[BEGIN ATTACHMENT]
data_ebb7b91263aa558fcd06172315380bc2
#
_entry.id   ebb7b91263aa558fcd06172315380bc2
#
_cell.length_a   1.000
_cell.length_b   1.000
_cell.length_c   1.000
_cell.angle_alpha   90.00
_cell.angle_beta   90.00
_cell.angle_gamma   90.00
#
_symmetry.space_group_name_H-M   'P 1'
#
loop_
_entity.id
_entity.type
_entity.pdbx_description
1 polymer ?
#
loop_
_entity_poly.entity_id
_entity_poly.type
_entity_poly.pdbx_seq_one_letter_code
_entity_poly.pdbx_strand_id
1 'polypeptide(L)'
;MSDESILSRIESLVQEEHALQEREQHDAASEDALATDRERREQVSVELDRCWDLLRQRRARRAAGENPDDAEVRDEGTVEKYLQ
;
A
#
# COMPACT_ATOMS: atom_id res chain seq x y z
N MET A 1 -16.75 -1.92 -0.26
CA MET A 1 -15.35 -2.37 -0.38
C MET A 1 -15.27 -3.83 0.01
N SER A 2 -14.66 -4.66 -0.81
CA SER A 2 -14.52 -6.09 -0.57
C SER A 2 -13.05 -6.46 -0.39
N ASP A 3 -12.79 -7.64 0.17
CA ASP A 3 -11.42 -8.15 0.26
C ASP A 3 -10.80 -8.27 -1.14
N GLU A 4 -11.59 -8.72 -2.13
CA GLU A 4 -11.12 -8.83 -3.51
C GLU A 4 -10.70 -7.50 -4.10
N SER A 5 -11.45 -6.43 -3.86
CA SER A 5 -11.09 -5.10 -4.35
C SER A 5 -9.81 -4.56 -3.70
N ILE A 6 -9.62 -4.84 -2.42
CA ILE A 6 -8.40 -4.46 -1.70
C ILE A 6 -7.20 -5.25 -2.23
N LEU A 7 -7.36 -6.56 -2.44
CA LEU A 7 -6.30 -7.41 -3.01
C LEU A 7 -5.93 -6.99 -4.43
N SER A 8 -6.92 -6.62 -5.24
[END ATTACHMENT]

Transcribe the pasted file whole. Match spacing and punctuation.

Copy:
data_ebb7b91263aa558fcd06172315380bc2
#
_entry.id   ebb7b91263aa558fcd06172315380bc2
#
_cell.length_a   1.000
_cell.length_b   1.000
_cell.length_c   1.000
_cell.angle_alpha   90.00
_cell.angle_beta   90.00
_cell.angle_gamma   90.00
#
_symmetry.space_group_name_H-M   'P 1'
#
loop_
_entity.id
_entity.type
_entity.pdbx_description
1 polymer ?
#
loop_
_entity_poly.entity_id
_entity_poly.type
_entity_poly.pdbx_seq_one_letter_code
_entity_poly.pdbx_strand_id
1 'polypeptide(L)'
;MSDESILSRIESLVQEEHALQEREQHDAASEDALATDRERREQVSVELDRCWDLLRQRRARRAAGENPDDAEVRDEGTVEKYLQ
;
A
#
# COMPACT_ATOMS: atom_id res chain seq x y z
N MET A 1 -16.75 -1.92 -0.26
CA MET A 1 -15.35 -2.37 -0.38
C MET A 1 -15.27 -3.83 0.01
N SER A 2 -14.66 -4.66 -0.81
CA SER A 2 -14.52 -6.09 -0.57
C SER A 2 -13.05 -6.46 -0.39
N ASP A 3 -12.79 -7.64 0.17
CA ASP A 3 -11.42 -8.15 0.26
C ASP A 3 -10.80 -8.27 -1.14
N GLU A 4 -11.59 -8.72 -2.13
CA GLU A 4 -11.12 -8.83 -3.51
C GLU A 4 -10.70 -7.50 -4.10
N SER A 5 -11.45 -6.43 -3.86
CA SER A 5 -11.09 -5.10 -4.35
C SER A 5 -9.81 -4.56 -3.70
N ILE A 6 -9.62 -4.84 -2.42
CA ILE A 6 -8.40 -4.46 -1.70
C ILE A 6 -7.20 -5.25 -2.23
N LEU A 7 -7.36 -6.56 -2.44
CA LEU A 7 -6.30 -7.41 -3.01
C LEU A 7 -5.93 -6.99 -4.43
N SER A 8 -6.92 -6.62 -5.24